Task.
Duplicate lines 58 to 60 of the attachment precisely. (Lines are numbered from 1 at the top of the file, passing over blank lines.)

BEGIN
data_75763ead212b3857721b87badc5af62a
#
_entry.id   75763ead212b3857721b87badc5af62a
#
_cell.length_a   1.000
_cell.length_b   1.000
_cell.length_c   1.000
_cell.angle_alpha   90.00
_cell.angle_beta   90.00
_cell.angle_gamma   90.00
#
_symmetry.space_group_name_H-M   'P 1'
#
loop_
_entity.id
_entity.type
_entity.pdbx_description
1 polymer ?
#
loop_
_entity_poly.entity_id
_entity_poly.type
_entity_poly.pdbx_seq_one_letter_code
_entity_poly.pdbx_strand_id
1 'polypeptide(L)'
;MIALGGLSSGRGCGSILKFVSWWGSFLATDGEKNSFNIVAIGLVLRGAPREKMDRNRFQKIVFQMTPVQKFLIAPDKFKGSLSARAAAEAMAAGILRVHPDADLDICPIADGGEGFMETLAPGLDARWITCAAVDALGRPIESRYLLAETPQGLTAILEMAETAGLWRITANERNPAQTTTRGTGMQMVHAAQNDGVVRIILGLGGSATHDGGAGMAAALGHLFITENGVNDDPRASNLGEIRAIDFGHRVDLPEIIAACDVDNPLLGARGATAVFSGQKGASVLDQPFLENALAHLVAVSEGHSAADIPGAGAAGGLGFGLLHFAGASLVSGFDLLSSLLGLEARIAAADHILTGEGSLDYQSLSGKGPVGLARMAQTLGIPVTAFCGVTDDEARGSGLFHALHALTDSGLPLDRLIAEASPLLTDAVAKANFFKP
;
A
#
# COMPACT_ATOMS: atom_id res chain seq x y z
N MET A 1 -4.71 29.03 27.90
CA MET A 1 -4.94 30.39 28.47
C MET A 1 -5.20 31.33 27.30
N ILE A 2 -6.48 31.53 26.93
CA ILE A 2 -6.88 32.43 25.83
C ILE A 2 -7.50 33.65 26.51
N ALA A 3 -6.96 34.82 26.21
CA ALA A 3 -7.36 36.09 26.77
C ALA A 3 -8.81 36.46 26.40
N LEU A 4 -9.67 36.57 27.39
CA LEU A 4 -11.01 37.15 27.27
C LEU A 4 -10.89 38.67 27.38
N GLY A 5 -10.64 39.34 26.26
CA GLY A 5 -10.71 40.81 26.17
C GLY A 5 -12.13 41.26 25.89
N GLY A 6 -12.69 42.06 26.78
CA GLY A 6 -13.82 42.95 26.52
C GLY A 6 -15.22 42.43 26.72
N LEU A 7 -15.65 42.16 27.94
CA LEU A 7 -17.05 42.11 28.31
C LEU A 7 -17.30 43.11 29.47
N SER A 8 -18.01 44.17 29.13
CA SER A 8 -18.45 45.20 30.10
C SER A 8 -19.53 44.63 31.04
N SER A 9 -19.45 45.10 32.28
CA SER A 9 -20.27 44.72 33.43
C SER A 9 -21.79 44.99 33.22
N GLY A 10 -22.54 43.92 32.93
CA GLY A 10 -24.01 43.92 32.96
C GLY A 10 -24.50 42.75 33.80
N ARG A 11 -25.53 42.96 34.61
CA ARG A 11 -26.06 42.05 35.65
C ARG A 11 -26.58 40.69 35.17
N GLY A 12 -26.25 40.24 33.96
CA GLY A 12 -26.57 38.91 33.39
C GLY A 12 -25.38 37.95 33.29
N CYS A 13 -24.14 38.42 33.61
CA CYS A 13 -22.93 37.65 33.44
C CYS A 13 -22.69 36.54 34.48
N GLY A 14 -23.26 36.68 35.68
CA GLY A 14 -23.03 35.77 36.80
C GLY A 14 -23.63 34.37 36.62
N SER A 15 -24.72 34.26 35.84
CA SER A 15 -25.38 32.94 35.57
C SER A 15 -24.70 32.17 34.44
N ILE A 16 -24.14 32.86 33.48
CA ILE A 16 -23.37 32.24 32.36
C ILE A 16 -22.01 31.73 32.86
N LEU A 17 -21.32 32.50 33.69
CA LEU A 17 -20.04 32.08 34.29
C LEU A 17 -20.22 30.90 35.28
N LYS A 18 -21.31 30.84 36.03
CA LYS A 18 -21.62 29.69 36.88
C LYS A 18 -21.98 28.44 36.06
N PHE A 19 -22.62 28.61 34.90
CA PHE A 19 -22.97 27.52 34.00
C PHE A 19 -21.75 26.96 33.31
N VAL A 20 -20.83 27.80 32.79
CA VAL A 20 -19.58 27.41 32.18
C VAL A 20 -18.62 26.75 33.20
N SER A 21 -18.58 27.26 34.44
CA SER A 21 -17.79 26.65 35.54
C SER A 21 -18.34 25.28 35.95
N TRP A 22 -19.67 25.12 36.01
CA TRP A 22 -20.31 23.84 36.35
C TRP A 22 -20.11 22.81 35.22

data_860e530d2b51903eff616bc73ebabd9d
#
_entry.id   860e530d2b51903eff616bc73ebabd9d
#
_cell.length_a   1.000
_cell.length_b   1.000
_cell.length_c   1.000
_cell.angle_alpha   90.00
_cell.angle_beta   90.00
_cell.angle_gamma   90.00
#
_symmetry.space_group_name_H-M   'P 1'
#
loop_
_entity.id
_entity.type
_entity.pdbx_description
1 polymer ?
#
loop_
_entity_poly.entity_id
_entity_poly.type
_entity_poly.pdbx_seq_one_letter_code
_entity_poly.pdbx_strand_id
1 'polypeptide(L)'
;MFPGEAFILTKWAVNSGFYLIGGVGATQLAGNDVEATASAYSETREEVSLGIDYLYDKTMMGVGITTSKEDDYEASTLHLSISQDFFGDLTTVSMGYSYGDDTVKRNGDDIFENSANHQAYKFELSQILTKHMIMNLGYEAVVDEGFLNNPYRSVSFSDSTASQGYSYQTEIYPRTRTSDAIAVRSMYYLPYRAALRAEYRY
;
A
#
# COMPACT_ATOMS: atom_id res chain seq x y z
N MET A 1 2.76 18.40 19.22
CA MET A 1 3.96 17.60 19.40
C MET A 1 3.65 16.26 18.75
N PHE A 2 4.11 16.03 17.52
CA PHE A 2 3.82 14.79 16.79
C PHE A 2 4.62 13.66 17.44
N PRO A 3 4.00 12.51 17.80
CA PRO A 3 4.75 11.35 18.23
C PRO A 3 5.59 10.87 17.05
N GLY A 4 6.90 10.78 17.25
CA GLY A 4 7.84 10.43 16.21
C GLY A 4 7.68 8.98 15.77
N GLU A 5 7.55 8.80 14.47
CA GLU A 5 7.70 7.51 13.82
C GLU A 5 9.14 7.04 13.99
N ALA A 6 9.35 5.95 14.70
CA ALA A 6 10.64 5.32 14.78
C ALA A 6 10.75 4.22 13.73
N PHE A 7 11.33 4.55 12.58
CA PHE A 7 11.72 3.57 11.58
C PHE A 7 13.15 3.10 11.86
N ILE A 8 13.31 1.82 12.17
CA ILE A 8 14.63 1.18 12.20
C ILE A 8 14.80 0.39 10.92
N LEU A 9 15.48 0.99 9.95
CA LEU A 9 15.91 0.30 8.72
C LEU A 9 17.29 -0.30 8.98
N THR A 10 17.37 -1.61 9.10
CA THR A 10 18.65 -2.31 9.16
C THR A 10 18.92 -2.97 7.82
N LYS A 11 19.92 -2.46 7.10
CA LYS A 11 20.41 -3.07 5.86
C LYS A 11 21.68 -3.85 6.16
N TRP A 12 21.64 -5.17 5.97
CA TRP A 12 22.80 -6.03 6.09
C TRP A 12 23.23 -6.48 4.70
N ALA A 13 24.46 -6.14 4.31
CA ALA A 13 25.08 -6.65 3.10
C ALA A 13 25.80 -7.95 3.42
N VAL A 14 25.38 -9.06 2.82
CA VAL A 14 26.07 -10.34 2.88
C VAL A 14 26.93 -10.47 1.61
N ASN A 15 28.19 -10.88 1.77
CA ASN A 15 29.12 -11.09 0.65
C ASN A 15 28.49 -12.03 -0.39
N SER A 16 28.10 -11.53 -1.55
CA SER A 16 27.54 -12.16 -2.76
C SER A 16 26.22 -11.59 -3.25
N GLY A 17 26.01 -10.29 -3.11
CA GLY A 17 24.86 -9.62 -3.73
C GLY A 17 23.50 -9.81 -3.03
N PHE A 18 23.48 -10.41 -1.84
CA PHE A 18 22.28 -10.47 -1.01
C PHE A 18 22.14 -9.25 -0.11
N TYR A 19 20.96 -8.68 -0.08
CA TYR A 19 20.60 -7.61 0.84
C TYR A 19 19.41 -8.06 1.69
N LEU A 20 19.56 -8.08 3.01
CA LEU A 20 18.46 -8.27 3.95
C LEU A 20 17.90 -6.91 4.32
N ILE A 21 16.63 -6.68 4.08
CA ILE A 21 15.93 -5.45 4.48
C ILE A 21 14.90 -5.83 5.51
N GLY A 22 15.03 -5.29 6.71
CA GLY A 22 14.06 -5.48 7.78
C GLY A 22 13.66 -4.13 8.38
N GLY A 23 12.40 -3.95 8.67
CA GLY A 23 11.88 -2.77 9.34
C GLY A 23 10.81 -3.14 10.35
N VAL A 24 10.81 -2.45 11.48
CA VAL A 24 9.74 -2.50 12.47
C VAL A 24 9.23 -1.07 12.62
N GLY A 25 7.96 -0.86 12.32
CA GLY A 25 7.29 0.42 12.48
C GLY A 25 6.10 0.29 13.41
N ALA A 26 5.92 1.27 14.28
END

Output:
N GLY A 10 -22.54 43.92 32.93
CA GLY A 10 -24.01 43.92 32.96
C GLY A 10 -24.50 42.75 33.80